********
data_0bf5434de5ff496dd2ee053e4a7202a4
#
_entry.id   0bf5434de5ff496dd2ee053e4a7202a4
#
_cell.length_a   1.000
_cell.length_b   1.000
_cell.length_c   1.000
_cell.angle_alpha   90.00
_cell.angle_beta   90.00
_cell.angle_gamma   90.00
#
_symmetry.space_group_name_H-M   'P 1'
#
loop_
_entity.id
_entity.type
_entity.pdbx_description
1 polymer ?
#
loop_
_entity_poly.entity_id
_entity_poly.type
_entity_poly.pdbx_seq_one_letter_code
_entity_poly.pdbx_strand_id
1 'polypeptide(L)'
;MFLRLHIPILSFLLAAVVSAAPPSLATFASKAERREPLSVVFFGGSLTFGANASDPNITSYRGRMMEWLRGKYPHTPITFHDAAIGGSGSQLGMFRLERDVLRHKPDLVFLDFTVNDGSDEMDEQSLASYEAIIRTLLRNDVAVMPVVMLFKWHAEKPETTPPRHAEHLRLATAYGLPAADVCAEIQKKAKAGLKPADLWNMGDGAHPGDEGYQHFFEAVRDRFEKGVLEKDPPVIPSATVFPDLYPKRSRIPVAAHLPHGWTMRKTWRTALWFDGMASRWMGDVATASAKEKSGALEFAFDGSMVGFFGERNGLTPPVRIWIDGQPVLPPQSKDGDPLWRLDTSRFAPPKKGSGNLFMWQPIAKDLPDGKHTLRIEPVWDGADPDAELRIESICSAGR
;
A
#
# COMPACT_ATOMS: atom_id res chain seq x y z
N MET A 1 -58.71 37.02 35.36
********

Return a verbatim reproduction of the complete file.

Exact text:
data_0bf5434de5ff496dd2ee053e4a7202a4
#
_entry.id   0bf5434de5ff496dd2ee053e4a7202a4
#
_cell.length_a   1.000
_cell.length_b   1.000
_cell.length_c   1.000
_cell.angle_alpha   90.00
_cell.angle_beta   90.00
_cell.angle_gamma   90.00
#
_symmetry.space_group_name_H-M   'P 1'
#
loop_
_entity.id
_entity.type
_entity.pdbx_description
1 polymer ?
#
loop_
_entity_poly.entity_id
_entity_poly.type
_entity_poly.pdbx_seq_one_letter_code
_entity_poly.pdbx_strand_id
1 'polypeptide(L)'
;MFLRLHIPILSFLLAAVVSAAPPSLATFASKAERREPLSVVFFGGSLTFGANASDPNITSYRGRMMEWLRGKYPHTPITFHDAAIGGSGSQLGMFRLERDVLRHKPDLVFLDFTVNDGSDEMDEQSLASYEAIIRTLLRNDVAVMPVVMLFKWHAEKPETTPPRHAEHLRLATAYGLPAADVCAEIQKKAKAGLKPADLWNMGDGAHPGDEGYQHFFEAVRDRFEKGVLEKDPPVIPSATVFPDLYPKRSRIPVAAHLPHGWTMRKTWRTALWFDGMASRWMGDVATASAKEKSGALEFAFDGSMVGFFGERNGLTPPVRIWIDGQPVLPPQSKDGDPLWRLDTSRFAPPKKGSGNLFMWQPIAKDLPDGKHTLRIEPVWDGADPDAELRIESICSAGR
;
A
#
# COMPACT_ATOMS: atom_id res chain seq x y z
N MET A 1 -58.71 37.02 35.36